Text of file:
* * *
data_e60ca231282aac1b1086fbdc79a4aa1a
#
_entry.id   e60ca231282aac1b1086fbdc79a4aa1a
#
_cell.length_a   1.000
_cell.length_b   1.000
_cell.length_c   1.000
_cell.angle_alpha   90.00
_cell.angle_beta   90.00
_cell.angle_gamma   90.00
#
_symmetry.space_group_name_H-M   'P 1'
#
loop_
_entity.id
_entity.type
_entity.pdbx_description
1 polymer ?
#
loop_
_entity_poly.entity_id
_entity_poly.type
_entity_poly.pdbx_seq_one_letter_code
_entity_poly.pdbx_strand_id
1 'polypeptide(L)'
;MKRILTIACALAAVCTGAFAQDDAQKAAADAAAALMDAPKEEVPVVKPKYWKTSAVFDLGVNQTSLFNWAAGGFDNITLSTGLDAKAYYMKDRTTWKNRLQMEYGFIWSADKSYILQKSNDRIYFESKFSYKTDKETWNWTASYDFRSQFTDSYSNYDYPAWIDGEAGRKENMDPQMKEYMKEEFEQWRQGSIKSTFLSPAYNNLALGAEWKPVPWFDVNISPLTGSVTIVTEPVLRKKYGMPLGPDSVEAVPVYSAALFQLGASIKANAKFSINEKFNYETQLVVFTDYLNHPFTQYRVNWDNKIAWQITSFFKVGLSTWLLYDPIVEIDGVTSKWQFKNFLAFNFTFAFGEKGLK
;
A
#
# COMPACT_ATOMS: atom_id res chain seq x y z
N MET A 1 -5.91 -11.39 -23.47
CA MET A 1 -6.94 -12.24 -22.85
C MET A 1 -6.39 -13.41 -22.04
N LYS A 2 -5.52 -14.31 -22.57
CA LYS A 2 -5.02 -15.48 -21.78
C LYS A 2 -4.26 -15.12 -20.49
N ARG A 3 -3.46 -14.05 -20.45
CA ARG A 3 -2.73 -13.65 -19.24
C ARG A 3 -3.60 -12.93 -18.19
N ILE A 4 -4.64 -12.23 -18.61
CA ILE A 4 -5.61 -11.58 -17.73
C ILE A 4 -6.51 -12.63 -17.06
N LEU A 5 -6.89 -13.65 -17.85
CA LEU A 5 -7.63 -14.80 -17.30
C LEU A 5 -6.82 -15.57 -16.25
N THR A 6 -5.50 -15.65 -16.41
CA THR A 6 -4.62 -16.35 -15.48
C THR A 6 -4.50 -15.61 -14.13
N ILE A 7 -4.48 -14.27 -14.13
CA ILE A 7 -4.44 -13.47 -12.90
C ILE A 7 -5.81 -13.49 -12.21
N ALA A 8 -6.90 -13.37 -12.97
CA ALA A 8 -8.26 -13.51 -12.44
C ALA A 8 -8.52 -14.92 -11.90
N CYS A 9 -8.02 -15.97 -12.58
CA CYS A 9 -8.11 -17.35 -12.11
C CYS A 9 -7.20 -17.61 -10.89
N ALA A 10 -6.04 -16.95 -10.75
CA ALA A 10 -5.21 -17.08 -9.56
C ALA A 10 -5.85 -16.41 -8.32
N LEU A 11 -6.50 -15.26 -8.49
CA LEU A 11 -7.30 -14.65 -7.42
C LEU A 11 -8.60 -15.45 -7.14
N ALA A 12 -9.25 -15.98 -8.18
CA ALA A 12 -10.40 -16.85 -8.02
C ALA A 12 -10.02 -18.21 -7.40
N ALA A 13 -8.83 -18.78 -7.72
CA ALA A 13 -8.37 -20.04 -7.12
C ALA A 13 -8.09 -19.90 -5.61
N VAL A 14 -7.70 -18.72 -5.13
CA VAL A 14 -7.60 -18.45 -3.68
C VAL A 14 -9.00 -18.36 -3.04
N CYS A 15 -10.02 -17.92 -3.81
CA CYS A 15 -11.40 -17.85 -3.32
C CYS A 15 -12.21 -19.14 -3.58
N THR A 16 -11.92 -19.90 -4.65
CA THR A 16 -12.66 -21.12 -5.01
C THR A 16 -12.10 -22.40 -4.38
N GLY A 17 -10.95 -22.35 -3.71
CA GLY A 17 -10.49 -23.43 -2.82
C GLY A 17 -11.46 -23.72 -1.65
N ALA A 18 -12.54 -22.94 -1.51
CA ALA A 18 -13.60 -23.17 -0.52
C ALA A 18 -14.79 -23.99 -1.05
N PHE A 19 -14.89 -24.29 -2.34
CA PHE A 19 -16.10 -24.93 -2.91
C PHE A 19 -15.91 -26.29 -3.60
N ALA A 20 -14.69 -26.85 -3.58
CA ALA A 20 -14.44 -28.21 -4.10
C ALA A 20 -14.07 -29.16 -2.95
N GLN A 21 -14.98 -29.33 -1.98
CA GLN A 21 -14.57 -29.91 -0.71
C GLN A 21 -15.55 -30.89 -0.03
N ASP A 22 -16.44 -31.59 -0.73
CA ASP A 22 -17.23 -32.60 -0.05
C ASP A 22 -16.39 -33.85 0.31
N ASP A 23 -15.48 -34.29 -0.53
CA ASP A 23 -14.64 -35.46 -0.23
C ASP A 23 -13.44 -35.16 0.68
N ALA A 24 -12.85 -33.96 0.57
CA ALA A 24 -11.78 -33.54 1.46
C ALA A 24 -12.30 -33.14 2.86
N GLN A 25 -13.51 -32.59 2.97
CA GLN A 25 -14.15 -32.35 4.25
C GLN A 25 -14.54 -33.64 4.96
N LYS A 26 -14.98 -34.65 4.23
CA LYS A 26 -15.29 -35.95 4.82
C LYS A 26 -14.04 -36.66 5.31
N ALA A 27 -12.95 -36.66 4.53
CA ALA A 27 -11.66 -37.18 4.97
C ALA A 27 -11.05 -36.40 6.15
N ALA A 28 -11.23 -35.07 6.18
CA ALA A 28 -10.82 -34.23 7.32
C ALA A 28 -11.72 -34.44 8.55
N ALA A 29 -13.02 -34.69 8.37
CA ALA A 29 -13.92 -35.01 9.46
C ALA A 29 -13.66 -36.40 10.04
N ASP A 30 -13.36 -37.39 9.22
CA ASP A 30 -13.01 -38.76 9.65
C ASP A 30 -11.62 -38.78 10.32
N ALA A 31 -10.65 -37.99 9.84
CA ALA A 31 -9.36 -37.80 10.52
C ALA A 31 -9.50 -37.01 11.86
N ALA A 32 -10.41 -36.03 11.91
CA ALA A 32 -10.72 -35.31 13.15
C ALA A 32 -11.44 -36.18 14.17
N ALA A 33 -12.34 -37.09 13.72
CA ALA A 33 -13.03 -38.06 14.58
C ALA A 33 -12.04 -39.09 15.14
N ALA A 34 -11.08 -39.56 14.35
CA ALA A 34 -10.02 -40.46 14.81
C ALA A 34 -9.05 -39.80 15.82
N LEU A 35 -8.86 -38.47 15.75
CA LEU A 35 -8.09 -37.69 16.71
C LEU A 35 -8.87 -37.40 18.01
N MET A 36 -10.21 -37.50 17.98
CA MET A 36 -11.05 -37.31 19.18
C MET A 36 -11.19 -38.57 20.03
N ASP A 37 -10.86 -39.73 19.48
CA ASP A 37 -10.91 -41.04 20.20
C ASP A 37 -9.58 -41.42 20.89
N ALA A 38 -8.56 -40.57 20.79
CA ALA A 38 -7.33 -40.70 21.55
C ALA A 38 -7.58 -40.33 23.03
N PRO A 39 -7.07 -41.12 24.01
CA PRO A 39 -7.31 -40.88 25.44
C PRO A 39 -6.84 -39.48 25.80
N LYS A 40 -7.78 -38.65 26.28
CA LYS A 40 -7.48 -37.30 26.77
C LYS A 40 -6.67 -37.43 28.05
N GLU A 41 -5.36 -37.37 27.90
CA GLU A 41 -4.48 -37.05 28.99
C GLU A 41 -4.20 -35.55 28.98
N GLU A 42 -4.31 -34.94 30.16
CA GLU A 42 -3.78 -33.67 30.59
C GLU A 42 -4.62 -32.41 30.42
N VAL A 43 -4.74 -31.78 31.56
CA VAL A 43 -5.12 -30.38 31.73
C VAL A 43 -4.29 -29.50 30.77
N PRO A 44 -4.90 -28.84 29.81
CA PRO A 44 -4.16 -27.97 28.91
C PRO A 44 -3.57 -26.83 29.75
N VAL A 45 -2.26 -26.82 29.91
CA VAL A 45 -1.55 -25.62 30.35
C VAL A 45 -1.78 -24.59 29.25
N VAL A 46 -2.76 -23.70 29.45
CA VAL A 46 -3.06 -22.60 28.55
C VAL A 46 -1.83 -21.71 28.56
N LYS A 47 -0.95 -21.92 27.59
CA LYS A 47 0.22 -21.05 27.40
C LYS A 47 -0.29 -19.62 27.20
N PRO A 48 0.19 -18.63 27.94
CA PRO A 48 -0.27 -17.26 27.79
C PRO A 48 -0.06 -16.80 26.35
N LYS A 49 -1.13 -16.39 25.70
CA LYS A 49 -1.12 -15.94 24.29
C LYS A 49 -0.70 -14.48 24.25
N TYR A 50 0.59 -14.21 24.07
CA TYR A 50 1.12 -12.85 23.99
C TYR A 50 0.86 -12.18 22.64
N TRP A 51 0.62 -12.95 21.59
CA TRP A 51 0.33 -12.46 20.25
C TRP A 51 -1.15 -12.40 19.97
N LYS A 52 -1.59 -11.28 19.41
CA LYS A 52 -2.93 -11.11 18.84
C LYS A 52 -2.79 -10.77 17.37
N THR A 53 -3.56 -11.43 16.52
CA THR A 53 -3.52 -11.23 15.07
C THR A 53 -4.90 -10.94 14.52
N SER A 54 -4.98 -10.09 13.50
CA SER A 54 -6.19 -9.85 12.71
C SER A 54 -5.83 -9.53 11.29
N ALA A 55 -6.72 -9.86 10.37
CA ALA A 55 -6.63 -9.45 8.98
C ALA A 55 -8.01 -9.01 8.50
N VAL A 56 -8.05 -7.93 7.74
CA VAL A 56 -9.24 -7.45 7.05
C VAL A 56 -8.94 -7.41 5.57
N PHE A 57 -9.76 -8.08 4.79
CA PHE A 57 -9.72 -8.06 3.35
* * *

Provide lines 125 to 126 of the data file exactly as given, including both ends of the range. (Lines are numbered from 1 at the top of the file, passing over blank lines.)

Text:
CA ALA A 32 -10.72 -35.31 13.15
C ALA A 32 -11.44 -36.18 14.17